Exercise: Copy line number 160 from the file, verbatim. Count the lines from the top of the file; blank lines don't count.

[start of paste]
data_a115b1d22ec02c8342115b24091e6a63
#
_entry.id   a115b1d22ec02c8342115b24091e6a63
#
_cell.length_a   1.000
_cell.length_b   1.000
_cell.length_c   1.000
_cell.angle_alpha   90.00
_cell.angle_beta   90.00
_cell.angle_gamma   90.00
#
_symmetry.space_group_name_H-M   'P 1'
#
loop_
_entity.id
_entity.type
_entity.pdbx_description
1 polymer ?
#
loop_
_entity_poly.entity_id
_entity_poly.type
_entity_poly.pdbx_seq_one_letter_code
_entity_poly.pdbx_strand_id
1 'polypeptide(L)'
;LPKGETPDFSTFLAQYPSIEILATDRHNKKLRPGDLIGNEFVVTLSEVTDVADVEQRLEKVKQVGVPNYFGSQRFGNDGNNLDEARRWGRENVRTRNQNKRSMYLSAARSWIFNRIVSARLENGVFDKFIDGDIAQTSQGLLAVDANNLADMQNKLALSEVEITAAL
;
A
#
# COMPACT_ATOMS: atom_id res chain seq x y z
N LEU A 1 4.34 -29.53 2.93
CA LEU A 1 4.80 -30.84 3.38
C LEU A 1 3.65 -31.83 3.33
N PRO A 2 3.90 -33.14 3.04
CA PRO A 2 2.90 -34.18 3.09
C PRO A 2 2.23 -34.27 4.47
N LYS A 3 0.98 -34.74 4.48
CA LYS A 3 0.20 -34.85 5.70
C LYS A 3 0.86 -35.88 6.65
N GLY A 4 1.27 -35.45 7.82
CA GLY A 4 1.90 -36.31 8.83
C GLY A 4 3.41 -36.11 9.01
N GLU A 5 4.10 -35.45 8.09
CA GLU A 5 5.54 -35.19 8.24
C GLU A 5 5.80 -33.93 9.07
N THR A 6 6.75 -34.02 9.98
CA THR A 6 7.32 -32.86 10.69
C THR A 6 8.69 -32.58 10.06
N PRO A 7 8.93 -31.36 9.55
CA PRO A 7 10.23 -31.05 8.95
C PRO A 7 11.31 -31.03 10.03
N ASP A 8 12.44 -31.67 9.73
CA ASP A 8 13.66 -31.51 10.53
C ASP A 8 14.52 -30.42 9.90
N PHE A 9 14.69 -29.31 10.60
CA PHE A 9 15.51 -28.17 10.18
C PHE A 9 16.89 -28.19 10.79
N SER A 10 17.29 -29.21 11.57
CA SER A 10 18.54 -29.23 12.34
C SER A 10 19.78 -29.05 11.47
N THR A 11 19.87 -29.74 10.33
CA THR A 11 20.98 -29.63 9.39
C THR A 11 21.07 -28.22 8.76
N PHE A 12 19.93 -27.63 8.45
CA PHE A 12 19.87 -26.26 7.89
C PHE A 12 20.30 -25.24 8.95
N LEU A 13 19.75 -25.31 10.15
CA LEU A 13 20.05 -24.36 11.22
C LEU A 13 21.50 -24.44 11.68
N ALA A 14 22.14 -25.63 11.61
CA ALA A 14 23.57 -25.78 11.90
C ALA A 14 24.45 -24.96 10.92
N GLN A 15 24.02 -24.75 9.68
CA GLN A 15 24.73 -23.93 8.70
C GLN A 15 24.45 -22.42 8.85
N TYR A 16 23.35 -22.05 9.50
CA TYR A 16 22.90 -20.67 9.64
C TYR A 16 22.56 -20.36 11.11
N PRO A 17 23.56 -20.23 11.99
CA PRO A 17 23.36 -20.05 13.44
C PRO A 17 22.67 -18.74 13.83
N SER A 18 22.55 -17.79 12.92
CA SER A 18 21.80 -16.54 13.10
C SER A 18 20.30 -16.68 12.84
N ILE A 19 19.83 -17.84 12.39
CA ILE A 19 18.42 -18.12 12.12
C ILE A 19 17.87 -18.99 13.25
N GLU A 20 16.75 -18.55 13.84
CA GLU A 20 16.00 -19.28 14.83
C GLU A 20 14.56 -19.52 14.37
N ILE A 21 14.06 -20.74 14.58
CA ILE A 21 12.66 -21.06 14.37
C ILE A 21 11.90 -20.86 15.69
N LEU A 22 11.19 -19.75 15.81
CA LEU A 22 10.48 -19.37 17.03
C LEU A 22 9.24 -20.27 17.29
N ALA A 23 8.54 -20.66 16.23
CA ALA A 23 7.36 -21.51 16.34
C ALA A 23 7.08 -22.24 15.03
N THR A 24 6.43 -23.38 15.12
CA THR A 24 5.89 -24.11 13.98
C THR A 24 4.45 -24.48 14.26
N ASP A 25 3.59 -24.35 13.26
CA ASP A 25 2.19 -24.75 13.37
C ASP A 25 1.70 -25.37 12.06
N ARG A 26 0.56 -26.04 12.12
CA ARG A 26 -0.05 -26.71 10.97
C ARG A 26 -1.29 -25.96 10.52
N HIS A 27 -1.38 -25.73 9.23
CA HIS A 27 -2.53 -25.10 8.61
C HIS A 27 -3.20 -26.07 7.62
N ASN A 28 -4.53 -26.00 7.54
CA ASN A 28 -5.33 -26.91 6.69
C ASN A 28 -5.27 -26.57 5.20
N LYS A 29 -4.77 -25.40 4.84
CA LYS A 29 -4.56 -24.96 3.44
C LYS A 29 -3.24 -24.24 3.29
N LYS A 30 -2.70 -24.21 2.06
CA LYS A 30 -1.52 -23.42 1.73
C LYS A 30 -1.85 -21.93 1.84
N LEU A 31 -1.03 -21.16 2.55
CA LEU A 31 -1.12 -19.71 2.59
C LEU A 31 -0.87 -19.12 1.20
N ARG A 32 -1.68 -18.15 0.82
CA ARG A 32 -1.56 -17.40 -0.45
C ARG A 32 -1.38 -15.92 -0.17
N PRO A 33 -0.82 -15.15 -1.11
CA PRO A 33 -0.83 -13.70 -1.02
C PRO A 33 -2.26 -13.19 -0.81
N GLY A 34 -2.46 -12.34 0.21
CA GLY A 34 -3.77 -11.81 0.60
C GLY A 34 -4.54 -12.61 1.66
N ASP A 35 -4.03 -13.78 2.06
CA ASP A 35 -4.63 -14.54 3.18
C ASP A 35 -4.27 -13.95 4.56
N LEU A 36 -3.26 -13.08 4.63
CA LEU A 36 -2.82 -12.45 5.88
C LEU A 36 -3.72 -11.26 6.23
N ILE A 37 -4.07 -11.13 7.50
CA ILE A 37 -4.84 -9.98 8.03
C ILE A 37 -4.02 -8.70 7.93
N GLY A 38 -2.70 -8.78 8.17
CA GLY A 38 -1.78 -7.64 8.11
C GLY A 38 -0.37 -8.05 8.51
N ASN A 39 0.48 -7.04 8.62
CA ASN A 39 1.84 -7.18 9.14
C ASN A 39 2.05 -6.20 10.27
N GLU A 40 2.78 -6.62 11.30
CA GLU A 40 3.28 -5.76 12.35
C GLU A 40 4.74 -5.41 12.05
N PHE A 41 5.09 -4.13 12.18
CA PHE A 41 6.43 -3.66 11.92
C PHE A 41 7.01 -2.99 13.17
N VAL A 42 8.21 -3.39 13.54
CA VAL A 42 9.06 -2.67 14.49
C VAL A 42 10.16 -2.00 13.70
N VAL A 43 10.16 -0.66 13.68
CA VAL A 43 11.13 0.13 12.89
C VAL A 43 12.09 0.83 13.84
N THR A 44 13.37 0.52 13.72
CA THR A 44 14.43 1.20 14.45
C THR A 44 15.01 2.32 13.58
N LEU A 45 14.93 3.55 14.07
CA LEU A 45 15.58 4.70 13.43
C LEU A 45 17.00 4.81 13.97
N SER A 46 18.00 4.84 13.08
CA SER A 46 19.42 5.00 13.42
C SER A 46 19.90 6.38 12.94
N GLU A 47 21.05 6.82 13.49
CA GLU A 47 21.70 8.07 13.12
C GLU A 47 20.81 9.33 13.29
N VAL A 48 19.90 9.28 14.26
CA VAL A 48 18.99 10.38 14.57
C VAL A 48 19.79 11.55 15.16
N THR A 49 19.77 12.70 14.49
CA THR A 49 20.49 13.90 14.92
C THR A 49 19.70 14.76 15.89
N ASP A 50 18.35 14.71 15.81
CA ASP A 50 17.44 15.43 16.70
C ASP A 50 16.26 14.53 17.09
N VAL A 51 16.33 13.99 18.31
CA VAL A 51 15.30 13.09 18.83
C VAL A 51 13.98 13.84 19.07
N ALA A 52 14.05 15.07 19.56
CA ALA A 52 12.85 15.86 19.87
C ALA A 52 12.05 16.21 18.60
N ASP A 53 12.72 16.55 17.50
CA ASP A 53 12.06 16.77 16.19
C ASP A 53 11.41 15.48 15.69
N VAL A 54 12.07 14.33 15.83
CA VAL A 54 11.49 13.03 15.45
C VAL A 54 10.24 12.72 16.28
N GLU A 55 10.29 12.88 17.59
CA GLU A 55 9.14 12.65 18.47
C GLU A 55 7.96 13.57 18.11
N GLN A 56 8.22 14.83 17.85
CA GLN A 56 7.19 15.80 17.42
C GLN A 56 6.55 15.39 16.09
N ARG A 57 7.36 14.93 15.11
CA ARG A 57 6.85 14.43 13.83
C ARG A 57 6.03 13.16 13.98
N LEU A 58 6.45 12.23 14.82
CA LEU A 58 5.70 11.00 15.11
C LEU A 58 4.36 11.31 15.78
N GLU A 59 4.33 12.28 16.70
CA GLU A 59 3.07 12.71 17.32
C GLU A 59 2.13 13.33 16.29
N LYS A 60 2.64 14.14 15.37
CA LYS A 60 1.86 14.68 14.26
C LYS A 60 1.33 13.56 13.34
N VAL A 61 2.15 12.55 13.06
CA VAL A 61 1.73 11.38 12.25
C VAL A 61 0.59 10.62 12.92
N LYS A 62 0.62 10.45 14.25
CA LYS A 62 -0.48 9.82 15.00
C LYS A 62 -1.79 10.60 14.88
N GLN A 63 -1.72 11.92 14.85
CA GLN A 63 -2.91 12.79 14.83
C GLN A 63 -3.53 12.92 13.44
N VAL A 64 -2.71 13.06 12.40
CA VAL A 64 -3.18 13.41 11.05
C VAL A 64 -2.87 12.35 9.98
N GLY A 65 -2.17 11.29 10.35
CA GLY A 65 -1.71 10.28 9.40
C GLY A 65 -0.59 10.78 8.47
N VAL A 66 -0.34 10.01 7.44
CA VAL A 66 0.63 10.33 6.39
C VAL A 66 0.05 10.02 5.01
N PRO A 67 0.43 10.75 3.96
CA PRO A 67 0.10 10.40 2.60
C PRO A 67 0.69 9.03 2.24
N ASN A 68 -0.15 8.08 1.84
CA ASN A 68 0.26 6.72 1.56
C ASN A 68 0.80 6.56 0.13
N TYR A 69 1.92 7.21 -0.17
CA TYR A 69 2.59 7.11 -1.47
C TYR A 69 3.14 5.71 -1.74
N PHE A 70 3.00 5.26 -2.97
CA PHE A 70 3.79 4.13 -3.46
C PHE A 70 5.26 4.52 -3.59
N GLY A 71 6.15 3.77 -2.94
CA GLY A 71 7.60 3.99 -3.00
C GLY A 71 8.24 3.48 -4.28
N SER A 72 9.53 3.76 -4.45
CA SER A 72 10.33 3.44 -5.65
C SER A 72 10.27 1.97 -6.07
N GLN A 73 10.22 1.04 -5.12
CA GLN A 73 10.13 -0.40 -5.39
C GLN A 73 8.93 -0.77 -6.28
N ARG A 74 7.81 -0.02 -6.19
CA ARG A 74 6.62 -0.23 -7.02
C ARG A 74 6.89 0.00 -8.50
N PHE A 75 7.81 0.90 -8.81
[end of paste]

N THR A 44 13.37 0.52 13.72